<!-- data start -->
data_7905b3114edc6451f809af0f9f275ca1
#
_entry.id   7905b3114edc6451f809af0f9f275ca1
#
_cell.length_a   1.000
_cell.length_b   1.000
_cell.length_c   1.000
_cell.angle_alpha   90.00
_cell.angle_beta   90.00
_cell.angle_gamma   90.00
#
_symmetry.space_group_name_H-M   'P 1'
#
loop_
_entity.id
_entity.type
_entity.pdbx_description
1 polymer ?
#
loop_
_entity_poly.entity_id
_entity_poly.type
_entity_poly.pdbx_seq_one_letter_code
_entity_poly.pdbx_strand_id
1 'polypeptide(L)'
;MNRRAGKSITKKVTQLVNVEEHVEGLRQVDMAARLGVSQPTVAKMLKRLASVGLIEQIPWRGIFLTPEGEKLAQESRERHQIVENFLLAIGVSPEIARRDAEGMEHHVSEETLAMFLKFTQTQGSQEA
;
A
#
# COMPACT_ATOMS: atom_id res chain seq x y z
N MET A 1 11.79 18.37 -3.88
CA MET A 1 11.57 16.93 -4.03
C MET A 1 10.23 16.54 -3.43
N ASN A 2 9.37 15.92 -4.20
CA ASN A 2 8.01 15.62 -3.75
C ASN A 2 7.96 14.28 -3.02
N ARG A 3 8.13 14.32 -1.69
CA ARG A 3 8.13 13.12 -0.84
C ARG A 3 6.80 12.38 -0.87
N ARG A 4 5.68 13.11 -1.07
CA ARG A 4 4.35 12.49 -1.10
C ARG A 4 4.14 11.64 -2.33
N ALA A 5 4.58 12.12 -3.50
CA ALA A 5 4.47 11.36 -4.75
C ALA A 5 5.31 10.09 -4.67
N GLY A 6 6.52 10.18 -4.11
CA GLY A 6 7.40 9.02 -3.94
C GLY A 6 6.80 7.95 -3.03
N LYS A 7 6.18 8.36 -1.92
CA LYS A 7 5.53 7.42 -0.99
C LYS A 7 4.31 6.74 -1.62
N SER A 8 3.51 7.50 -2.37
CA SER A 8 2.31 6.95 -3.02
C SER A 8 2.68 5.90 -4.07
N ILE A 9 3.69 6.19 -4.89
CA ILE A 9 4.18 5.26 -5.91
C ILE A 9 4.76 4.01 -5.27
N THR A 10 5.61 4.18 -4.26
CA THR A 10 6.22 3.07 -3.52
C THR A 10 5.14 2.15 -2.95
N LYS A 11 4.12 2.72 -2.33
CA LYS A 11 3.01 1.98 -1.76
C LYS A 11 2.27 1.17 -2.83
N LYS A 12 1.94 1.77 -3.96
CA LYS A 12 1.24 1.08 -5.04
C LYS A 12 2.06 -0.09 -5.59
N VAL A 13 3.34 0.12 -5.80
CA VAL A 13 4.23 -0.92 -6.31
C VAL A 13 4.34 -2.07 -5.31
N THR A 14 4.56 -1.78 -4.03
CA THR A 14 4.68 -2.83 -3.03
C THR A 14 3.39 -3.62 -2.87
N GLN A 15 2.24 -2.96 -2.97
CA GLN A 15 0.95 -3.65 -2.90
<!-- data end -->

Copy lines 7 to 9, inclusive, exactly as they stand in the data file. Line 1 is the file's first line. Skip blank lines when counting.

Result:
_cell.length_c   1.000
_cell.angle_alpha   90.00
_cell.angle_beta   90.00